What Happens if a Potential Guardian Is Unavailable?

What Happens if a Potential Guardian Is Unavailable?

As a parent, you have probably considered who would care for your children should you unexpectedly pass away. Most parents appoint a guardian in their wills—but if that guardian is unavailable and no one else has been named, the state of Florida has authority to appoint a new guardian.

Consider appointing backup guardians

Parents often have strong opinions about who will raise their child and manage their child’s assets until they become a legal adult. Appointing a “backup” guardian provides additional safeguards that your desires would be met. It may also prevent arguments as to who is entitled or obligated to raise your child.

Your estate planning attorney can advise you on the appropriate language to use under your will to help ensure your child’s inheritance is protected.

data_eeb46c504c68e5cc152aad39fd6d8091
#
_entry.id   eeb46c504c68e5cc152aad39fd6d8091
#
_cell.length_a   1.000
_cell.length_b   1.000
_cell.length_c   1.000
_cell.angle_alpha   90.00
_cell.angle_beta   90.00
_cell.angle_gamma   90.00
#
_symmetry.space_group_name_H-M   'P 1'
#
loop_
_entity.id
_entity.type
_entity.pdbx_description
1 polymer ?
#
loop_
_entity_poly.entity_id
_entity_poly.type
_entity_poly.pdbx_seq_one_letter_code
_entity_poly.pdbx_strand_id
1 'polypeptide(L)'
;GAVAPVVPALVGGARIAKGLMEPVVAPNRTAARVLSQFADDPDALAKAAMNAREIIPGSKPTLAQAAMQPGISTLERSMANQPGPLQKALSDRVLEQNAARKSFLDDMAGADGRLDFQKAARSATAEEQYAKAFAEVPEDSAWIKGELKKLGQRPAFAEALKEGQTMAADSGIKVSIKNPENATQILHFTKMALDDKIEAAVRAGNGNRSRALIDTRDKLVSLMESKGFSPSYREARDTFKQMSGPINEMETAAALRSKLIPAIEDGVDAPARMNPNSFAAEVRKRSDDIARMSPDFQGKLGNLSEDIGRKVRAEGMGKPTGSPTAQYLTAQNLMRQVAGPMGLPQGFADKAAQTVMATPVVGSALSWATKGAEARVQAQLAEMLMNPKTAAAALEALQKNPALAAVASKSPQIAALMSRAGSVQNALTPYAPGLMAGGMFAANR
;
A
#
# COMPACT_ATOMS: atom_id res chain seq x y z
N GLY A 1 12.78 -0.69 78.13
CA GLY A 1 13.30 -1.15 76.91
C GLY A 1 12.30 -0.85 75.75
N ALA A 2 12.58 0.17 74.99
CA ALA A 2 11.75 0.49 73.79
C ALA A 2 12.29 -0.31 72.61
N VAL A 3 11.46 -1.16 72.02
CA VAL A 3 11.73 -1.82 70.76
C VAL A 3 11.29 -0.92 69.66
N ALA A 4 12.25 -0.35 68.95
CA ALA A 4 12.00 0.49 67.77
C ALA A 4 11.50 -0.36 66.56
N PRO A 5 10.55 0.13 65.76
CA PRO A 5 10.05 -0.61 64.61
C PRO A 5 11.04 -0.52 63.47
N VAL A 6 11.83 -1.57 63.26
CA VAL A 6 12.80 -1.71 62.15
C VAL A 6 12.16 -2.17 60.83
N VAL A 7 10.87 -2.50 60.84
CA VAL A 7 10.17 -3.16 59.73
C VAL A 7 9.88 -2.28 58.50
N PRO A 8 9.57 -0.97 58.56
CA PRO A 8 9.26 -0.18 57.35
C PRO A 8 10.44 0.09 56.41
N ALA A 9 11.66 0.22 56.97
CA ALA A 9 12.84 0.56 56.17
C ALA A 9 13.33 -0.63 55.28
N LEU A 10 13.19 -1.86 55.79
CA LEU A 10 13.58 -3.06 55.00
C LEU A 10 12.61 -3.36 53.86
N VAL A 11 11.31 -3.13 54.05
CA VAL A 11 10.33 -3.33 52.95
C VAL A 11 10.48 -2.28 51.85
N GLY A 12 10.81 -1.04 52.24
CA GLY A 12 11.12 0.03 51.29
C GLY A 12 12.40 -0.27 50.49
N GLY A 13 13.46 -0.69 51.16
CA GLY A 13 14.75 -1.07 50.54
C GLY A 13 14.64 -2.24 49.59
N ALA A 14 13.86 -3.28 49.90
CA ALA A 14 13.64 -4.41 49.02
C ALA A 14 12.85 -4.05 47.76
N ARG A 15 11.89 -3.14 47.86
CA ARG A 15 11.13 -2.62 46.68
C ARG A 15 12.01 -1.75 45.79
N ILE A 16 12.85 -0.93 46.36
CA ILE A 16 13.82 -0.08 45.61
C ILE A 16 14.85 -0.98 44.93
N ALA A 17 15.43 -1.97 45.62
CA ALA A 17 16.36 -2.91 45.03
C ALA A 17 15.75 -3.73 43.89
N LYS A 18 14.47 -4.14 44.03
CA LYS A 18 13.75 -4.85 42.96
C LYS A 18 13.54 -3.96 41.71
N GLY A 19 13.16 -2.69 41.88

Choosing the right guardians

When appointing a backup guardian, use the same criteria as you used to pick the first guardian. They should be someone you can trust to prioritize your child’s emotional, mental and physical health. You will also need someone you trust to manage their funds properly.

Be sure to discuss guardianship with the candidates, before rewriting your will. The people you have chosen may not be prepared to care for your children. Their child-rearing opinions could differ significantly from your own. Discuss your expectations, their willingness to act, and any other information that could affect your decision. For example, your sibling may be willing to take in teenagers, but is unable to care for children younger children.

Once you have had those discussions, your lawyer can help you update your will, create trusts and take other necessary steps to protect your child’s interests.

The attorneys at BaumannKangas Estate Law can help you appoint guardians for your children. Call us today to learn more.